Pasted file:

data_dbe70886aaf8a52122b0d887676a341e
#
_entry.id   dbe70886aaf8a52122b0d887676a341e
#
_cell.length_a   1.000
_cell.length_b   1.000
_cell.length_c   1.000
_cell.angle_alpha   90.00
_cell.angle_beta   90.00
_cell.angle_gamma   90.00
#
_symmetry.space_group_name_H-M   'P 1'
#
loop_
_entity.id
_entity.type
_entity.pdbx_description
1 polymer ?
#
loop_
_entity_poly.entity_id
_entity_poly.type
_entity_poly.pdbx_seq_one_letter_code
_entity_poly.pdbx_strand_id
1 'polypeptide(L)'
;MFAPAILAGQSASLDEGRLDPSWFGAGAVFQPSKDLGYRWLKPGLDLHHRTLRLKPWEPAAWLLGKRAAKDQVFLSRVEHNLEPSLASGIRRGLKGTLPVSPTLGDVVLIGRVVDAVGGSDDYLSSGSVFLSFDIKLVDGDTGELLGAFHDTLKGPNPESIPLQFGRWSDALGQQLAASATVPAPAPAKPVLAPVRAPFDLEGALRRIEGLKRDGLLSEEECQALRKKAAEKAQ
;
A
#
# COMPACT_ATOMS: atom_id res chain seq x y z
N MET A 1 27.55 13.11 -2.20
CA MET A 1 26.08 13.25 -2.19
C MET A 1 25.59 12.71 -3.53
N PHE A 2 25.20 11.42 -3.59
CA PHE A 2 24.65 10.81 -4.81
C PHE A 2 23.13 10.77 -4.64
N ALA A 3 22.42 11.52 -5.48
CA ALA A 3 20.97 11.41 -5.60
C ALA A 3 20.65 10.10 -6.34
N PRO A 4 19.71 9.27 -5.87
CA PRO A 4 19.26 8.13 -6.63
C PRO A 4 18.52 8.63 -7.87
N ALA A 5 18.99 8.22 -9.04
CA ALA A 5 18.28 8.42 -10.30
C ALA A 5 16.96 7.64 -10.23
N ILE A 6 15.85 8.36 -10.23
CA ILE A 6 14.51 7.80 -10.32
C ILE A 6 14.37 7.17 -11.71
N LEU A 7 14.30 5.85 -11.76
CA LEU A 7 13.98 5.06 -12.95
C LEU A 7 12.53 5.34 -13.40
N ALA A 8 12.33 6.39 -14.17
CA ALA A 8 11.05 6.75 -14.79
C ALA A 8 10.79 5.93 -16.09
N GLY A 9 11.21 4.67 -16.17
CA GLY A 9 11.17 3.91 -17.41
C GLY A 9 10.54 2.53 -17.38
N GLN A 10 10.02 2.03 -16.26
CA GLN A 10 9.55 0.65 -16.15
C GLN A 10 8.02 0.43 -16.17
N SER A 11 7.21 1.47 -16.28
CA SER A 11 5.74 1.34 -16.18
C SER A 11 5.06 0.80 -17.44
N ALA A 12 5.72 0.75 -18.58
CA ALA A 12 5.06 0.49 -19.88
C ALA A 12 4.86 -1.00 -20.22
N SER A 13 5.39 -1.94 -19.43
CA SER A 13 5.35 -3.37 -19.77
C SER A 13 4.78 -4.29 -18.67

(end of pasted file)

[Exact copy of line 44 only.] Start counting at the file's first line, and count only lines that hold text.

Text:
CA ALA A 5 18.28 8.42 -10.30